PubMed 11118488

Referenced in Channelpedia wiki pages of: none

Automatically associated channels: Nav1.4 , Slo1

Title: A sodium channel mutation causing epilepsy in man exhibits subtle defects in fast inactivation and activation in vitro.

Authors: A Alekov, M M Rahman, N Mitrovic, F Lehmann-Horn, H Lerche

Journal, date & volume: J. Physiol. (Lond.), 2000 Dec 15 , 529 Pt 3, 533-9

PubMed link:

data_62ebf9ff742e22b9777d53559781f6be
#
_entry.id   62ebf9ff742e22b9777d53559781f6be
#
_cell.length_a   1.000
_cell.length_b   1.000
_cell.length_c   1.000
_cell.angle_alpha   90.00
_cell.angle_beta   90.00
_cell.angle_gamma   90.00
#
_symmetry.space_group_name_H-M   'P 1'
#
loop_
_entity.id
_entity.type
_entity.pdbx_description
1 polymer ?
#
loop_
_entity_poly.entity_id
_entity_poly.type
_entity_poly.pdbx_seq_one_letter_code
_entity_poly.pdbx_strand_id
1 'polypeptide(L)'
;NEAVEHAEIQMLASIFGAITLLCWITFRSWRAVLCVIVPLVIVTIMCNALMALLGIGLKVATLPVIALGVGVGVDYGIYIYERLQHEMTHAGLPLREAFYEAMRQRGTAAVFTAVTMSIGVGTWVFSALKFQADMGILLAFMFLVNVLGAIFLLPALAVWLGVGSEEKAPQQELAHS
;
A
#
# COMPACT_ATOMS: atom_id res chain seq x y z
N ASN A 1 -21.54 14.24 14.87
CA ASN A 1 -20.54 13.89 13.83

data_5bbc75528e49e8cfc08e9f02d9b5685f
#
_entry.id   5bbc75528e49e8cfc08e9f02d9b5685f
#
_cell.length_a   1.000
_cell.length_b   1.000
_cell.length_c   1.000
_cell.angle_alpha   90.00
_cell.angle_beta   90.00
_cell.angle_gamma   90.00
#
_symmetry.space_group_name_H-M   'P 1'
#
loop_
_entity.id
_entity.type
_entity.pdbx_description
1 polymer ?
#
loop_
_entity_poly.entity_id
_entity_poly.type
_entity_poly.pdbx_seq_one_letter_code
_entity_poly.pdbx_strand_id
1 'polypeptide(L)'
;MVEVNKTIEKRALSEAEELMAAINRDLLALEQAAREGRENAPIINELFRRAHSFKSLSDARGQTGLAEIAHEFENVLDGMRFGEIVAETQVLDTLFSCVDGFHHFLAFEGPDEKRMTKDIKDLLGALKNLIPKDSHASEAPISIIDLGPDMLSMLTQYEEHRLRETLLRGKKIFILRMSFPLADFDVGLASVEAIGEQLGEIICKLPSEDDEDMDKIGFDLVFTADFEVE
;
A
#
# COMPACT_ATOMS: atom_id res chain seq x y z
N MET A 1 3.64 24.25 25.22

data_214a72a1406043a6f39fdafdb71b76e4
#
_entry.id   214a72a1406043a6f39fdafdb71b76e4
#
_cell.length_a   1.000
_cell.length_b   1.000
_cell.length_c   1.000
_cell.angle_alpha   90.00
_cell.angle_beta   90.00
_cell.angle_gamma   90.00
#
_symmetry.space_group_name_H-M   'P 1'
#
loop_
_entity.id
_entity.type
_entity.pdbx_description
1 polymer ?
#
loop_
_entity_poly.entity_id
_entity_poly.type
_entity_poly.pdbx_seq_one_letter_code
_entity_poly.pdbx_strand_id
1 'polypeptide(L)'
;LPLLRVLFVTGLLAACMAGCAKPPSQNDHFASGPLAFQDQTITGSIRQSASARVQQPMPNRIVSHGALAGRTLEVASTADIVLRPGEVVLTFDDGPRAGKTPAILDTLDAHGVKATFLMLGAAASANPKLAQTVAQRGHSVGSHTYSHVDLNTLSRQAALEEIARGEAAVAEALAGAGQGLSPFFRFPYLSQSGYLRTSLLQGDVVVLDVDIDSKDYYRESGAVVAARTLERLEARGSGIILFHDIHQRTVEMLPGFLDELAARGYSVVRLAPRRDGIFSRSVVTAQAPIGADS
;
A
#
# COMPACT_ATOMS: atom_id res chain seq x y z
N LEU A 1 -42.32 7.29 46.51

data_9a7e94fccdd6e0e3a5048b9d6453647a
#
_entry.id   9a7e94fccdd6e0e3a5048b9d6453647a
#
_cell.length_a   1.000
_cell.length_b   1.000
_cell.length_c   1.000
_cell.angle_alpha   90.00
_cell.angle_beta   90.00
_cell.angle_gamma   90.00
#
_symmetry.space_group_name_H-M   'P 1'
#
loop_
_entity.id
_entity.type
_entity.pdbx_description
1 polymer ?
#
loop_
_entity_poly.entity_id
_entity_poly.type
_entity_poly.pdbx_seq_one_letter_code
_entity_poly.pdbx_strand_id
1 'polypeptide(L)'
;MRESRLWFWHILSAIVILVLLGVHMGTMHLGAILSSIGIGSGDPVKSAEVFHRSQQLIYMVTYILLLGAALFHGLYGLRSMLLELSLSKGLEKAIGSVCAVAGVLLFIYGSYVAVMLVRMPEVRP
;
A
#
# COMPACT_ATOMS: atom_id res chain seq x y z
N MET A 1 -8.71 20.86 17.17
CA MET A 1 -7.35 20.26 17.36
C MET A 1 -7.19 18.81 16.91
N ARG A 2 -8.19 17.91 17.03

Generalized epilepsy with febrile seizures plus (GEFS+) is a benign epileptic syndrome of humans. It is characterized by febrile and afebrile generalized seizures that occur predominantly in childhood and respond well to standard antiepileptic therapy. A mutation in the b1-subunit of the voltage-gated sodium channel, linked to chromosome 19q13 (GEFS+ type 1) has been found in one family. For four other families, linkage was found to chromosome 2q21-33 (GEFS+ type 2) where three genes encoding neuronal sodium channel a-subunits are located (SCN1-3A). Recently, the first two mutations were identified in SCN1A. We introduced one of these mutations, which is highly conserved to SCN1A, into the cDNA of the gene SCN4A encoding the a-subunit of the human skeletal muscle sodium channel (hSkm1). The mutation is located in the S4 voltage sensor of domain IV, predicting substitution of histidine for the fifth of eight arginines (R1460H in hSkm1). Functional studies were performed by expressing the a-subunit alone in the mammalian tsA201 cell line using the whole-cell patch clamp technique. Compared to wild-type (WT), mutant R1460H channels showed small defects in fast inactivation. The time course of inactivation was slightly (1.5-fold) slowed and its voltage dependence reduced, and recovery from inactivation was accelerated 3-fold. However, there was no increase in persistent sodium current as observed for SCN4A mutations causing myotonia or periodic paralysis. The activation time course of R1460H channels was slightly accelerated. Slow inactivation was slightly but significantly stabilized, confirming the importance of this region for slow inactivation. The combination of activation and fast inactivation defects can explain the occurrence of epileptic seizures, but the effects were much more subtle than the inactivation defects described previously for mutations in SCN4A causing disease in skeletal muscle. Hence, with regard to pathological excitability, our results suggest a greater vulnerability of the central nervous system compared to muscle tissue.